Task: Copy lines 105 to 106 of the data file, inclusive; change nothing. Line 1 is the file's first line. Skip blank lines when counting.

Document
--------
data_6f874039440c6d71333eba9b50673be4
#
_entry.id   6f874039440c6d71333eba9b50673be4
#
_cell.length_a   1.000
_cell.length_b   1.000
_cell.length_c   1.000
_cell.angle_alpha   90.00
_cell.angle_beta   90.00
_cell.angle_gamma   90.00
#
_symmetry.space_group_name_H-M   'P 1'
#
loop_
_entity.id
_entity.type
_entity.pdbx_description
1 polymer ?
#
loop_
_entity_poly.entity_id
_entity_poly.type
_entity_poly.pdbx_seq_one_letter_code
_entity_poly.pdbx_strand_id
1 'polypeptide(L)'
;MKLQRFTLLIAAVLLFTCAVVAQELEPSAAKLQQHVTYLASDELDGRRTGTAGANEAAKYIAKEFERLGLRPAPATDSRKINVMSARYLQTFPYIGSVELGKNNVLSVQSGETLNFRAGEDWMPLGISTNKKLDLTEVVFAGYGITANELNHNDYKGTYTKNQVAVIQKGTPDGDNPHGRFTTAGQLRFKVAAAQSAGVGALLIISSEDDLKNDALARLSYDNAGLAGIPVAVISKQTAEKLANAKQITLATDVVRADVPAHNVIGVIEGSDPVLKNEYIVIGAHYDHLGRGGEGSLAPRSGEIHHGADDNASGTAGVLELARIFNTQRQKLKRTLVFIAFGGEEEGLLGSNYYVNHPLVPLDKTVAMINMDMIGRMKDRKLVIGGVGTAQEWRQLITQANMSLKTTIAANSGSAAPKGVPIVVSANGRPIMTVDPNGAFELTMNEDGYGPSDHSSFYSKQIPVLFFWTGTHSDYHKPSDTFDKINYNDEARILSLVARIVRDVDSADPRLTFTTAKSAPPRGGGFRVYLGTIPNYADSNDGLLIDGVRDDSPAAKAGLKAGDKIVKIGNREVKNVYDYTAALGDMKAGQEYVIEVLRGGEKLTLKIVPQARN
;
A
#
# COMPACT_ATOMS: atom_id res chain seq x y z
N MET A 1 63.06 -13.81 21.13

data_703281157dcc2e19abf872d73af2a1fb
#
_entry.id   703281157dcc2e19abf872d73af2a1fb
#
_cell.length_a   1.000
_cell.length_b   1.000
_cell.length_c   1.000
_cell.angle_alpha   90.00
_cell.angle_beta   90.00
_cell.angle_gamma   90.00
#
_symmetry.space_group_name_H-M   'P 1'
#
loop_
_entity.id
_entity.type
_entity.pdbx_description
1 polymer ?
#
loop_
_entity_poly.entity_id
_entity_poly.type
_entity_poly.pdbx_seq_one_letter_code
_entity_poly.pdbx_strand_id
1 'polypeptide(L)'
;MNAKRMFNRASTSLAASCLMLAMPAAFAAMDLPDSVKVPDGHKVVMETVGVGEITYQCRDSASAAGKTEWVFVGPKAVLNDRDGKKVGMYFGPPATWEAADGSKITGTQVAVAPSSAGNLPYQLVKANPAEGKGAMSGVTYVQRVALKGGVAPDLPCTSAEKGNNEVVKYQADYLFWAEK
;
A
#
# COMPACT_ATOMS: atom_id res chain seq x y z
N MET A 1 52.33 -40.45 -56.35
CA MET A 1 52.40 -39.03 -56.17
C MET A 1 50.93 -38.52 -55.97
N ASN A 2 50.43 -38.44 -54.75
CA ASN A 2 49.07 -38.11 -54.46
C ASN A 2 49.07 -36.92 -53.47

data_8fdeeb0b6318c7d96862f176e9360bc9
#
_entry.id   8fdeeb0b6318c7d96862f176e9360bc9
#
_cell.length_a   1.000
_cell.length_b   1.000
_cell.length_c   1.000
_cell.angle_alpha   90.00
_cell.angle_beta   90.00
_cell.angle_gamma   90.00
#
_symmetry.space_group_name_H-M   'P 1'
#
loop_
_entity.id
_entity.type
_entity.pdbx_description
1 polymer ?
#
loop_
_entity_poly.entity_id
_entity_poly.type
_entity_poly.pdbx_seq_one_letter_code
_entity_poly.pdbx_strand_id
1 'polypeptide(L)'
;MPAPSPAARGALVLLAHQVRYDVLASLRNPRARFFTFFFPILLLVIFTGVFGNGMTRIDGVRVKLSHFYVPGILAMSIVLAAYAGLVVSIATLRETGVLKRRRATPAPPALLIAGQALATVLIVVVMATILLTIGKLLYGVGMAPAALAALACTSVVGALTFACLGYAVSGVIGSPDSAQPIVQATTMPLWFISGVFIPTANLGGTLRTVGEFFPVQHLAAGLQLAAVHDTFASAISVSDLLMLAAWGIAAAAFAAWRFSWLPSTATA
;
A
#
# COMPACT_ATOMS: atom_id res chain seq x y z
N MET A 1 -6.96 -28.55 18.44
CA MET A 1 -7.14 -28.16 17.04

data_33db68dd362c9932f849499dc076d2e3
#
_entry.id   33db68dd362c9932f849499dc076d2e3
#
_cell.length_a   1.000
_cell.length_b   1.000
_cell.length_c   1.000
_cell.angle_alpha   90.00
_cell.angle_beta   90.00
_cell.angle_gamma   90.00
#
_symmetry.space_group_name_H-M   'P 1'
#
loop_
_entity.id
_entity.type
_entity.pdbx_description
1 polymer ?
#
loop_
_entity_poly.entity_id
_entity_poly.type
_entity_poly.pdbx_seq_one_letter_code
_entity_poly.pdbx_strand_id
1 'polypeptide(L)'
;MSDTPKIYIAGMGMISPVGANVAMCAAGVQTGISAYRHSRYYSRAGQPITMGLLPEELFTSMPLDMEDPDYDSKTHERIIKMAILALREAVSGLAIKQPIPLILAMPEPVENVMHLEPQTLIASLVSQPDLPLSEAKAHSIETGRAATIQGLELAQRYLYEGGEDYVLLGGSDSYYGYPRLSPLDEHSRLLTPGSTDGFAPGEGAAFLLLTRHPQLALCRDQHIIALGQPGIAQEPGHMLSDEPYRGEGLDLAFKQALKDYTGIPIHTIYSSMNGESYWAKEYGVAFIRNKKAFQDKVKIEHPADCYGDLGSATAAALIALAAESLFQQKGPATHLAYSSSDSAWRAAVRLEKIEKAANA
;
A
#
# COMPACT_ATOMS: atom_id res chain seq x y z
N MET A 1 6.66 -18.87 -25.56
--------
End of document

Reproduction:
_cell.length_b   1.000
_cell.length_c   1.000